box=plt.boxplot(box_plot_data,patch_artist=True,labels=['task1','task2','task3','task4'], )
colors = ['orange', 'cyan', 'black', 'red']
for patch, color in zip(box['boxes'], colors):
    patch.set_facecolor(color)
plt.show()


6. Violin Plot

A violin plot describes the distribution of numeric data for one or more groups using density curves. It can be plotted using matplotlib.pyplot.violinplot()


np.random.seed(10)
collectn_1 = np.random.normal(100, 10, 200)
collectn_2 = np.random.normal(80, 30, 200)
collectn_3 = np.random.normal(90, 20, 200)
collectn_4 = np.random.normal(70, 25, 200)
## combine these different collections into a list
data_to_plot = [collectn_1, collectn_2, collectn_3, collectn_4]
# Create a figure instance
fig = plt.figure()
# Create an axes instance
ax = fig.add_axes([0,0,1,1])
# Create the violinplot
bp = ax.violinplot(data_to_plot)
plt.show()


7. Heatmap

Heatmaps are versatile and efficient in plotting trends. It visualizes data through variations in coloring. It is used to analyze multivariate data.



vegetables = ["cucumber", "tomato", "lettuce", "asparagus",
              "potato", "wheat", "barley"]
farmers = ["Farmer Joe", "Upland Bros.", "Smith Gardening",
           "Agrifun", "Organiculture", "BioGoods Ltd.", "Cornylee Corp."]
harvest = np.array([[0.8, 2.4, 2.5, 3.9, 0.0, 4.0, 0.0],
                    [2.4, 0.0, 4.0, 1.0, 2.7, 0.0, 0.0],
                    [1.1, 2.4, 0.8, 4.3, 1.9, 4.4, 0.0],
                    [0.6, 0.0, 0.3, 0.0, 3.1, 0.0, 0.0],
                    [0.7, 1.7, 0.6, 2.6, 2.2, 6.2, 0.0],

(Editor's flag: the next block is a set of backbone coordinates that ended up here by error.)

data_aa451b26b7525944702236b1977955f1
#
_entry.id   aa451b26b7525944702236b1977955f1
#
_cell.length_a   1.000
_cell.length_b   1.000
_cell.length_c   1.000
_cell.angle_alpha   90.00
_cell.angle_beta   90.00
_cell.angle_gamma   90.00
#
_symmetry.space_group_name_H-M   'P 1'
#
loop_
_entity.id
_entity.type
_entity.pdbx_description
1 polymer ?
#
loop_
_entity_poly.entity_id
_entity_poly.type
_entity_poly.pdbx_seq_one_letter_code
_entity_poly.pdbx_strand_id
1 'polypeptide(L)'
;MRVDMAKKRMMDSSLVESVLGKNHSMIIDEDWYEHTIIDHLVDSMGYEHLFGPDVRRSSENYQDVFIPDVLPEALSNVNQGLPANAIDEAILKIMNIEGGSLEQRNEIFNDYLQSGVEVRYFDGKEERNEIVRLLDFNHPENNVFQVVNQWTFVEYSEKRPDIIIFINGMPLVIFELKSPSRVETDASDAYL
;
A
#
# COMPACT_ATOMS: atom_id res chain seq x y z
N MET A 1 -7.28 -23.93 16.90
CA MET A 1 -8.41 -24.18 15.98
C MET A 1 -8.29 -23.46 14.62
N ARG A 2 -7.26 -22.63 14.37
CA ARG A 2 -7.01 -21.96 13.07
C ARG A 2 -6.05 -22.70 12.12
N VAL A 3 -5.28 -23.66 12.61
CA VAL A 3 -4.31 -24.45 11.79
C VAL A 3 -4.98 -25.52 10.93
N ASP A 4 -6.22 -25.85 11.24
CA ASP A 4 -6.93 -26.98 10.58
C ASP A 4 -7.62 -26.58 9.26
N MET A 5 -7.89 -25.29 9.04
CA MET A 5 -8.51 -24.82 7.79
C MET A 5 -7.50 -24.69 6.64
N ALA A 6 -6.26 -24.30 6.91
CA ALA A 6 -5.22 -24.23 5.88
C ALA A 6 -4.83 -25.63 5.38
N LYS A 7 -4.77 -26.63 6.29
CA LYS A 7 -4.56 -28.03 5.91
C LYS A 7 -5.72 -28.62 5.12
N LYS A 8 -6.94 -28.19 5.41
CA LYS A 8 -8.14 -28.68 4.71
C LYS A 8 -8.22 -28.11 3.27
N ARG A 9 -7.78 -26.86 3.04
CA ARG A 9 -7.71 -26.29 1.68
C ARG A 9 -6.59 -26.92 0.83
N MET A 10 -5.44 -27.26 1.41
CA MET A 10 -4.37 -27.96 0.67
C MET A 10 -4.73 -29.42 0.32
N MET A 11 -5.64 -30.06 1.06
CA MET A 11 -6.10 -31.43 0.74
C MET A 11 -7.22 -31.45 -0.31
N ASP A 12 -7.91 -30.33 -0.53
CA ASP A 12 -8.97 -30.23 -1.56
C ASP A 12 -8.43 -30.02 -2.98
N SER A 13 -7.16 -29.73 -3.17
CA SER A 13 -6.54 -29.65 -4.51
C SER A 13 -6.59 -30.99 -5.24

[1.3, 1.2, 0.0, 0.0, 0.0, 3.2, 5.1],
                    [0.1, 2.0, 0.0, 1.4, 0.0, 1.9, 6.3]])
fig, ax = plt.subplots()
im = ax.imshow(harvest)
# We want to show all ticks...
ax.set_xticks(np.arange(len(farmers)))
ax.set_yticks(np.arange(len(vegetables)))
# ... and label them with the respective list entries
ax.set_xticklabels(farmers)
ax.set_yticklabels(vegetables)
# Rotate the tick labels and set their alignment.
plt.setp(ax.get_xticklabels(), rotation=45, ha="right",
         rotation_mode="anchor")
# Loop over data dimensions and create text annotations.
for i in range(len(vegetables)):
    for j in range(len(farmers)):
        text = ax.text(j, i, harvest[i, j],
                       ha="center", va="center", color="w")
ax.set_title("Harvest of local farmers (in tons/year)")
fig.tight_layout()
plt.show()



Conclusion


“The greatest value of a picture is when it forces us to notice what we never expected to see.” - John Tukey

We covered the syntax and overall structure of creating matplotlib plot. We saw how the Matlab-like syntax and object-oriented approach is used for various numerical and categorical data. If you want to explore more, you can use Matplotlib's Official Documentation. Happy Learning!